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  • Provincial Racing NSW


NICK Mitchell’s training skill has never been questioned!

And it was there for all to see at Taree earlier this week when he prepared a three-year-old filly to win over 1400m on debut.

Understandably, Like Yesterday’s success at $41 in the Maiden Handicap was even more special as the Stratum Star filly was bred and is raced by New Zealander John Thompson, whose well-known colours were carried to victory in the 2000 Caulfield Cup by Diatribe, prepared by the late George Hanlon.

Thompson was Mitchell’s initial owner when he took out his licence nine years ago, having met him during a four-year stint as then Rosehill Gardens trainer Tim Martin’s foreman.

“I got to know John, and contacted him to let him know I had decided to branch out on my own,” Mitchell explained.

“He was not only my first owner, but continues to be a wonderful supporter of my stable.”

Whilst Advocacy (Blake Spriggs) was Mitchell’s breakthrough winner at Newcastle in September 2014 over 2300m, one of his early victories was his first for Thompson when Kipuka (Tommy Berry) scored at Kembla Grange in June the following year.

Like Yesterday actually began her career with Wyong’s Allan Denham (who is taking an indefinite break), but did not race for him.

“The filly came to me as an early three-year-old, and I have taken my time with her,” Mitchell said.

“She has been a slow learner and was beaten more than 16 lengths at her first trial on the Beaumont track over 800m early last month.

“But she improved quite a lot at her second trial over a bit longer 15 days later when I put blinkers on her.

“She was beaten clearly, but ran home well from last early.

“I felt she could run well first-up at Taree, and anyone who watched that Newcastle trial could easily have backed her.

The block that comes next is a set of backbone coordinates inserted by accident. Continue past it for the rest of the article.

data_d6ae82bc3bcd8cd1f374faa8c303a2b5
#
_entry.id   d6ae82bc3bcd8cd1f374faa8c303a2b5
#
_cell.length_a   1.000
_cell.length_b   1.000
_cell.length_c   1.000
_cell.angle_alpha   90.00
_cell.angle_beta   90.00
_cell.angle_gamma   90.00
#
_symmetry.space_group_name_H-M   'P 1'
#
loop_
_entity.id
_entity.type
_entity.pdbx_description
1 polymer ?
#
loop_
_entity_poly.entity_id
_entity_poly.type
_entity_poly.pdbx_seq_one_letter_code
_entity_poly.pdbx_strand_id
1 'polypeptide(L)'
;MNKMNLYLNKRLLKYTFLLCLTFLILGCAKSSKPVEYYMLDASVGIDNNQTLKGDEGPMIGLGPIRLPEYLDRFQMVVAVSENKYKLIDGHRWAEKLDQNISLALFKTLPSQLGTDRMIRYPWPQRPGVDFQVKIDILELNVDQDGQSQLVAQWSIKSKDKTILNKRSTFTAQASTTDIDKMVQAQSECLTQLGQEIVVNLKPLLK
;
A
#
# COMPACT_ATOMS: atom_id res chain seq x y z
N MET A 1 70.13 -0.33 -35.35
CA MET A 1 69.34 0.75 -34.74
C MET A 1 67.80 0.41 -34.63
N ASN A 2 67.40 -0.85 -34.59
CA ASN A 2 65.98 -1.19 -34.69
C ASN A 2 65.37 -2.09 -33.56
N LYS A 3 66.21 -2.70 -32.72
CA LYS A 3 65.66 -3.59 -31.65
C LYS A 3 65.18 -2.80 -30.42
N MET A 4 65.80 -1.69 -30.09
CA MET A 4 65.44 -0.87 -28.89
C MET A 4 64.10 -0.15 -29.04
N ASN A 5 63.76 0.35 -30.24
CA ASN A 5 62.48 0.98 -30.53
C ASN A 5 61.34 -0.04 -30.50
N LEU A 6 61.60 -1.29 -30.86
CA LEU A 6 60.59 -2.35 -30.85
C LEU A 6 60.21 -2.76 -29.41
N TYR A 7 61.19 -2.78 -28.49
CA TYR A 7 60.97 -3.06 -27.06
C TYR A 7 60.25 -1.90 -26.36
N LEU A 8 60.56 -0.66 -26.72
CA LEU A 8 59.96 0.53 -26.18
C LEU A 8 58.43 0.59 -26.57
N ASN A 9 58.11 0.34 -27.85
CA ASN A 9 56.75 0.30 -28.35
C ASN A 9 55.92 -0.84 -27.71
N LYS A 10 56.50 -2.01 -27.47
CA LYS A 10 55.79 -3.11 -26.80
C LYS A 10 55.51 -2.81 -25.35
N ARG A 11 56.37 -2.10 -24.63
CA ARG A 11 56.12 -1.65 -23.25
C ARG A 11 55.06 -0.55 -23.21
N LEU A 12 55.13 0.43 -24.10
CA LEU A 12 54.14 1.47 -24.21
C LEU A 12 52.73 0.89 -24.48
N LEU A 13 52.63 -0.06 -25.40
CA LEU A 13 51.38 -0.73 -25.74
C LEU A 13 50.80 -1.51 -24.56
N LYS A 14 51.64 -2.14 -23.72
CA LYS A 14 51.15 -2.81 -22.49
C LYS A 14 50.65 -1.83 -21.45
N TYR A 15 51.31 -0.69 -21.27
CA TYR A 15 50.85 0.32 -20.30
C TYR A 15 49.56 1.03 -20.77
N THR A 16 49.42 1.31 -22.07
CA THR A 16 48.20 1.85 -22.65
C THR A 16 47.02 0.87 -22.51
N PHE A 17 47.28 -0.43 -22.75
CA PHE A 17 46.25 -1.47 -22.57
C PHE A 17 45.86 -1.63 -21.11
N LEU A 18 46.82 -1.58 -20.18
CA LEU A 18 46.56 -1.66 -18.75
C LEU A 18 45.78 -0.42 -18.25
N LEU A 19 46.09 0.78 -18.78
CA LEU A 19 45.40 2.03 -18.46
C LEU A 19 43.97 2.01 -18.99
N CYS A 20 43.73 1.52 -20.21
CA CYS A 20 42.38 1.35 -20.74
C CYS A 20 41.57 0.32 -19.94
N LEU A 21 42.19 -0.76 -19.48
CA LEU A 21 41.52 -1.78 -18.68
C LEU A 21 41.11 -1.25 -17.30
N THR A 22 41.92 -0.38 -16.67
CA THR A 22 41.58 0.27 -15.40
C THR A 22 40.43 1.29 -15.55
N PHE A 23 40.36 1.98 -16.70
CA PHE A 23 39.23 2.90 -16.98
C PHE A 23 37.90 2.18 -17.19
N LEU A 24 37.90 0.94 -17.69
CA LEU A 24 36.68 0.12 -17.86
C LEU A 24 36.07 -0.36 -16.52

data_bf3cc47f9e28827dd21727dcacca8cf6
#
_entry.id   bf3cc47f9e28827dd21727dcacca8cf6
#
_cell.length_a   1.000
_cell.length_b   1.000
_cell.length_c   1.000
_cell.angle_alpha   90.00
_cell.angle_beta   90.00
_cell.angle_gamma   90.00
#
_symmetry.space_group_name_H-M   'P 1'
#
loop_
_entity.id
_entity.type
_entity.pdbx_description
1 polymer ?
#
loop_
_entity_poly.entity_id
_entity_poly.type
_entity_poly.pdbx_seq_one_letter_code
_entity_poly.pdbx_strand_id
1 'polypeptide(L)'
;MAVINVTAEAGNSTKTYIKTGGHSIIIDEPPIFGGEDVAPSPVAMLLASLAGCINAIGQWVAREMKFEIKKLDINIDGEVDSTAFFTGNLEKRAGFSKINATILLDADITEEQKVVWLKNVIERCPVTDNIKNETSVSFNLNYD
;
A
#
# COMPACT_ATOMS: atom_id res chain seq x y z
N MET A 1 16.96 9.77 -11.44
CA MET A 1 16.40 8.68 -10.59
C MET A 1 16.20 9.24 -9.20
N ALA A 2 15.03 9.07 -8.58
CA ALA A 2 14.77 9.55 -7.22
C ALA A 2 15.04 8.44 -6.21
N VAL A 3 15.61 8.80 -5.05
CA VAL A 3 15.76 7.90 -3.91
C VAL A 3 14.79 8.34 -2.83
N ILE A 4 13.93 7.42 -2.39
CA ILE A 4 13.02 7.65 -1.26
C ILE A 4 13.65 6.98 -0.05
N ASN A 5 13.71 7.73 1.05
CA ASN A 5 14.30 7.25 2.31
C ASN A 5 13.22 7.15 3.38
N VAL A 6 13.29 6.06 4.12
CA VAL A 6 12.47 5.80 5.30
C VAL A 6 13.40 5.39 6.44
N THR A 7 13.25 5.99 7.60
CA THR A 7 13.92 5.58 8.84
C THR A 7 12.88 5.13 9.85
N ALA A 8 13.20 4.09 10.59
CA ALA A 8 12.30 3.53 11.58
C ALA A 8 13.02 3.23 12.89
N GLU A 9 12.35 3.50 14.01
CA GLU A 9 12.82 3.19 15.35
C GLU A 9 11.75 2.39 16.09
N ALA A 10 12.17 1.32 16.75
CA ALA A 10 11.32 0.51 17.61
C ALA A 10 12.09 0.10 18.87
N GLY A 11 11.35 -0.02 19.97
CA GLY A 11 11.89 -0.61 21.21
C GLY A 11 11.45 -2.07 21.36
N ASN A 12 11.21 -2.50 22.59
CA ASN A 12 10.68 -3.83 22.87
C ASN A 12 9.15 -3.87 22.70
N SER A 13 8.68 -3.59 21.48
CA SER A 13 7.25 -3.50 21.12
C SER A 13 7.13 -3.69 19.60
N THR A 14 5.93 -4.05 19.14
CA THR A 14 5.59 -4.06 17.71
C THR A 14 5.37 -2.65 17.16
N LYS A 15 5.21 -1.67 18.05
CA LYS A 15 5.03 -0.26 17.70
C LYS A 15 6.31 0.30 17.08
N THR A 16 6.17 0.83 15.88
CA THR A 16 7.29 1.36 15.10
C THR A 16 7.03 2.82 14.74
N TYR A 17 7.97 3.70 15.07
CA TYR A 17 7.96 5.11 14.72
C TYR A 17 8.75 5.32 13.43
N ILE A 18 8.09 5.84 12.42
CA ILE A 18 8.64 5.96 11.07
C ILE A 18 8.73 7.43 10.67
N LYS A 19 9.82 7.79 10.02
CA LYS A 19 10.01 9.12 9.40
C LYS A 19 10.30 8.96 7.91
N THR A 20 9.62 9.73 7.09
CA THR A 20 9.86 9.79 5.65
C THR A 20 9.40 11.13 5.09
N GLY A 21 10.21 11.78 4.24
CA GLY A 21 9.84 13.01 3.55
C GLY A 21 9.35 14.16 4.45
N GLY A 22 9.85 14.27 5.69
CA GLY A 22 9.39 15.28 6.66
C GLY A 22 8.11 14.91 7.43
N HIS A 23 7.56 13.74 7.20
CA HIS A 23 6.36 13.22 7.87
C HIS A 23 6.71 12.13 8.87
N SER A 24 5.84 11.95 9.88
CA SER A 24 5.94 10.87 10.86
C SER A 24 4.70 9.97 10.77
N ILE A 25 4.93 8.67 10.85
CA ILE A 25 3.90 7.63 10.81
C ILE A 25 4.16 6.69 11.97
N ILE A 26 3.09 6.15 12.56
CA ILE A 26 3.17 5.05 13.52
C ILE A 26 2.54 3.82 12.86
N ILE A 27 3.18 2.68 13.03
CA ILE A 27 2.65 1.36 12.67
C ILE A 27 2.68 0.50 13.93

“Now that she is a winner, I’ll look for another suitable race in the coming weeks, perhaps over 1600m, and consider she will be even better next preparation.”

Mitchell gave due credit to his wife Katie, whom he said “has done a terrific job riding the filly and helping educate her”.

The couple has two young children, Ollie and Ava, and the Gosford trainer says his partner is the backbone of the stable.

“Katie works very hard, and I couldn’t do this without her,” he said.

Expatriate Englishman Mitchell, who has called Gosford home since the spring of 2017 after initially training at Hawkesbury, was born on the south coast of England at Eastbourne, and grew up around the famous training district of Newmarket, where his late father Pat trained with some success.

Whilst Mitchell was always too heavy to pursue a riding career, he rode work for one of the country’s leading trainers Ed Dunlop, well known to Australian racing fans through the Melbourne Cup deeds of thrice runner-up Red Cadeaux and fourth placegetter Trip To Paris.

“Ed was a great bloke to work for, and I did so for a couple of years,” Mitchell said.

“I got an opportunity in the late 1990s to go to either Dubai or Japan, and chose the latter.

“Quite a few people thought I was mad not going to Dubai, but I knew it was hot there and Japan appealed to me as it was something different and exciting.”

It was all that and more! Mitchell initially planned on a 12 months’ visit, and ended up staying for 11 years.